BLTC Press Titles

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Alice's Adventures in Wonderland

Lewis Carroll

The Haunted Bookshop

Christopher Morely

Further Adventures of an Irish R. M.

Edith Somerville and Martin Ross

The Count of Monte Cristo

Alexandre Dumas

A poetical, serious, and possibly impertinent, epistle to the Pope

by Peter Pindar



A CAT may look upon a King ;"
So says the proverb ! and the proverb's right;
For Monarch now is prov'd a human thing ;
Although it lifts its nose to such a height.
The Lord's anointed is an antique phrase,
Left out by Dictionaries of our days.
King-making unto man is justly giv'n—
Once the great perquisite indeed of Heavn.
I say, a Cat may look upon a King-
But foreign Potentates say, <( No such thing."
Sicilia's King, replete with right divine,
Thinks he may hunt his subjects like his swine ;

B And

And other Continental Kings, besi.'r,
For glory and blood-royal all agog,
Think they may hunt a subject like a hog :

This mortifies of us small rogues the pride.
What hurts me more, and both my eyes expands,

And lifts with horror from my head, my wig, Those birth-puff'd Kings of foreign lands,

To common Christians, have preferrd the Pig !

A dead pig, to be sure, is better eating

Than a dead christian—handsomer for treating :


But both alive—how difPrent in their nature !
Man surely is the much sublimer creature.

Since Cats may look upon a King, I hope,
A Bard may write a letter to a Pope,


Though hand and glove with Heav'n—a great connexion!
Who deals for souls, salvations from his wallet,
As from their shops, green-grocers, for the palate,

Deal garden-stuff of all complexion ;
And sells a good snug seat amidst the Mes,
To any wicked Gentleman that dies;
As unto John, Sir Will, my Lord, his Grace*

Great Madam Scwhellenbergengives a place;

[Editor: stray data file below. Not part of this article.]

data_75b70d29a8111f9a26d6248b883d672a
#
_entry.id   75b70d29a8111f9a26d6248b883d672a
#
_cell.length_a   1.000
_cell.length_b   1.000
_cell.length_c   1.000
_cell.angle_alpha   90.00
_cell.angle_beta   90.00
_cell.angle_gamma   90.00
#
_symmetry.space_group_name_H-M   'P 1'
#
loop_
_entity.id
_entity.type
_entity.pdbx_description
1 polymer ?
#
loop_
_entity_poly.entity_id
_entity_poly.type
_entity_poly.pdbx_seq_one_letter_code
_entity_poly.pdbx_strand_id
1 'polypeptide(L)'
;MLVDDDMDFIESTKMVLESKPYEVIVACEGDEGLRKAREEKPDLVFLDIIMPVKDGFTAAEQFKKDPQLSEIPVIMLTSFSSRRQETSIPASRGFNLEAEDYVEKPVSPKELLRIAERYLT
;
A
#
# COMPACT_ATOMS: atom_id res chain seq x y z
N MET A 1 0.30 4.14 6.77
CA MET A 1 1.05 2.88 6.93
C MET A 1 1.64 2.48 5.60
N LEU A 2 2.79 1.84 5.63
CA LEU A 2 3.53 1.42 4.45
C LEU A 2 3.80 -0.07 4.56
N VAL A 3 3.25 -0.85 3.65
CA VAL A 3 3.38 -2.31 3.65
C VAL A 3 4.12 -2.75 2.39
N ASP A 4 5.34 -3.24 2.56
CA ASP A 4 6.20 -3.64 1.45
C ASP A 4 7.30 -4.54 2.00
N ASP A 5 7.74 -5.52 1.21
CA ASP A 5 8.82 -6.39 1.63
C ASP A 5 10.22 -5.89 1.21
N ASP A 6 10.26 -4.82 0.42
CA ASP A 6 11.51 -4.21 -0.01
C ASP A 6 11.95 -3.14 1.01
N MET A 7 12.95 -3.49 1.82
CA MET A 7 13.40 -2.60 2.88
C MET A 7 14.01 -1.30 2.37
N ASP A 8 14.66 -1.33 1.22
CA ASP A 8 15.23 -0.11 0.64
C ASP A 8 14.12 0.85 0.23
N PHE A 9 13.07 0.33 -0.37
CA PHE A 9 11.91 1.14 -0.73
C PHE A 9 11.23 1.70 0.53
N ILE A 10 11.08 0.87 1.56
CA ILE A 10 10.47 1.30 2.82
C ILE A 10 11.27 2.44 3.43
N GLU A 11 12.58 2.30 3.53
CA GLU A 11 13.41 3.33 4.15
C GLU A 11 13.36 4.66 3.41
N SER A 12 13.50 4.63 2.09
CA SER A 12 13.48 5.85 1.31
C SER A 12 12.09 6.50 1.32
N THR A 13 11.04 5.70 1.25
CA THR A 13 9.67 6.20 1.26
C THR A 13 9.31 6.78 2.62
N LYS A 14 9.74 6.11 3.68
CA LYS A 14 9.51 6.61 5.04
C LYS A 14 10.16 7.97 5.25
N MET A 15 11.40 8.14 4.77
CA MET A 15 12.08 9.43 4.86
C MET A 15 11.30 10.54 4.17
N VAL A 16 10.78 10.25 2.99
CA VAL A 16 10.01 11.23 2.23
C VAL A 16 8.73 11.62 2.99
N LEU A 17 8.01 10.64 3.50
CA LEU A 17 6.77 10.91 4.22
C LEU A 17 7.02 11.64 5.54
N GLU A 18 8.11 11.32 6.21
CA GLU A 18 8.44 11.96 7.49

A cook-like Dame, who understands place-carving,
And {aves such worthy families from starving.

So much for Prologue to my Pope's Epistle;

To which his Holiness may cry, " Go—-whistle."

Perchance his Holiness may also add,

" P—x take me, Peter, if you ar'nt too bad :

" Dare

M Dare six thine impious soot on my dominions,

" I'll pay thee for epistles and opinions."
Well then, since things are bond fide so,

And Danger with his poniard lurks at Rome,
I'll not set off to kiss your Worship's toe ;

But wave the glory,, and remain at home.


WHILE France, for freedom mad, invades thy rights,
And pours her millions o'er the world, like mites;
Knocks the poor growling German o'er the snout,
And threatens hard the man of cheese and grout;
Gives poor Sardinia's Monarch a black eye,
And makes the Nimrod King of Naples cry ;

C What's

What's worse too, threatens poor Lo^etto's shrine,
Where the good Virgin goes each day so * fine,
Threatens to tear the muslin from her head,
And put the f cap of flannel in its stead;
Where is th' Almighty's Man, the Church's hope,
Prince of salvation, Peter's heir, the Pope ?
O thou, the true descendant of Saint Peter,
In very anger, lo, I pen this metre !
There was a time when Popes behav'd with spirit-
But nought, save indolence, dost thou inherit.
Go, ope thy churches, convents, all thy chapels,
Since Atheism with the true Religion grapples;


Think of thy Ancestors so great of yore,
And bid thy noble Bull as usual roar;

They >

* She has a dress for every day in the year. •J- The cap of Liberty,

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